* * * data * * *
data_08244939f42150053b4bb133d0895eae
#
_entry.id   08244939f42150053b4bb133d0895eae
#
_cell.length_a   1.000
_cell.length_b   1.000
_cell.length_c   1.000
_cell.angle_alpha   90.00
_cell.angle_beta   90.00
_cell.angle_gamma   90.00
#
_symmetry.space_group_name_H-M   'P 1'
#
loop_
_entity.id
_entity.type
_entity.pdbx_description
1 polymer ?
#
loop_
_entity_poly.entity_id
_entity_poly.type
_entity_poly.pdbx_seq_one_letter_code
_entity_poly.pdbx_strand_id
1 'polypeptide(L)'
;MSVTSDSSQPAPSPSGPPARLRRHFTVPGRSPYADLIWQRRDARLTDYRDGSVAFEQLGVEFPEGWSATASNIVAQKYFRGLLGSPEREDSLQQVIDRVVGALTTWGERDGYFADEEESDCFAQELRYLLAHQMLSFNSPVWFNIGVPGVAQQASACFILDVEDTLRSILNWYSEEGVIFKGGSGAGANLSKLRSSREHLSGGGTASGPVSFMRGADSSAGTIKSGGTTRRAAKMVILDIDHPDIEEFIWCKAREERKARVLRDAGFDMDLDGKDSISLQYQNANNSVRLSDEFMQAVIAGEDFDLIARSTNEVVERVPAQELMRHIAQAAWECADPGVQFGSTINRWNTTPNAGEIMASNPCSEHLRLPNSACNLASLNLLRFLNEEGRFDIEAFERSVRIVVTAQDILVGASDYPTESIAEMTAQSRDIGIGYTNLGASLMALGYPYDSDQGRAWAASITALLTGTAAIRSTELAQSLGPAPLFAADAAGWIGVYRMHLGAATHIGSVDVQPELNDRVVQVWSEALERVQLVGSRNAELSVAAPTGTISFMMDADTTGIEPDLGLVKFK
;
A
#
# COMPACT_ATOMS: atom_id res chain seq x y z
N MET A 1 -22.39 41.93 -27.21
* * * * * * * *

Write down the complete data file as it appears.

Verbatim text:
data_08244939f42150053b4bb133d0895eae
#
_entry.id   08244939f42150053b4bb133d0895eae
#
_cell.length_a   1.000
_cell.length_b   1.000
_cell.length_c   1.000
_cell.angle_alpha   90.00
_cell.angle_beta   90.00
_cell.angle_gamma   90.00
#
_symmetry.space_group_name_H-M   'P 1'
#
loop_
_entity.id
_entity.type
_entity.pdbx_description
1 polymer ?
#
loop_
_entity_poly.entity_id
_entity_poly.type
_entity_poly.pdbx_seq_one_letter_code
_entity_poly.pdbx_strand_id
1 'polypeptide(L)'
;MSVTSDSSQPAPSPSGPPARLRRHFTVPGRSPYADLIWQRRDARLTDYRDGSVAFEQLGVEFPEGWSATASNIVAQKYFRGLLGSPEREDSLQQVIDRVVGALTTWGERDGYFADEEESDCFAQELRYLLAHQMLSFNSPVWFNIGVPGVAQQASACFILDVEDTLRSILNWYSEEGVIFKGGSGAGANLSKLRSSREHLSGGGTASGPVSFMRGADSSAGTIKSGGTTRRAAKMVILDIDHPDIEEFIWCKAREERKARVLRDAGFDMDLDGKDSISLQYQNANNSVRLSDEFMQAVIAGEDFDLIARSTNEVVERVPAQELMRHIAQAAWECADPGVQFGSTINRWNTTPNAGEIMASNPCSEHLRLPNSACNLASLNLLRFLNEEGRFDIEAFERSVRIVVTAQDILVGASDYPTESIAEMTAQSRDIGIGYTNLGASLMALGYPYDSDQGRAWAASITALLTGTAAIRSTELAQSLGPAPLFAADAAGWIGVYRMHLGAATHIGSVDVQPELNDRVVQVWSEALERVQLVGSRNAELSVAAPTGTISFMMDADTTGIEPDLGLVKFK
;
A
#
# COMPACT_ATOMS: atom_id res chain seq x y z
N MET A 1 -22.39 41.93 -27.21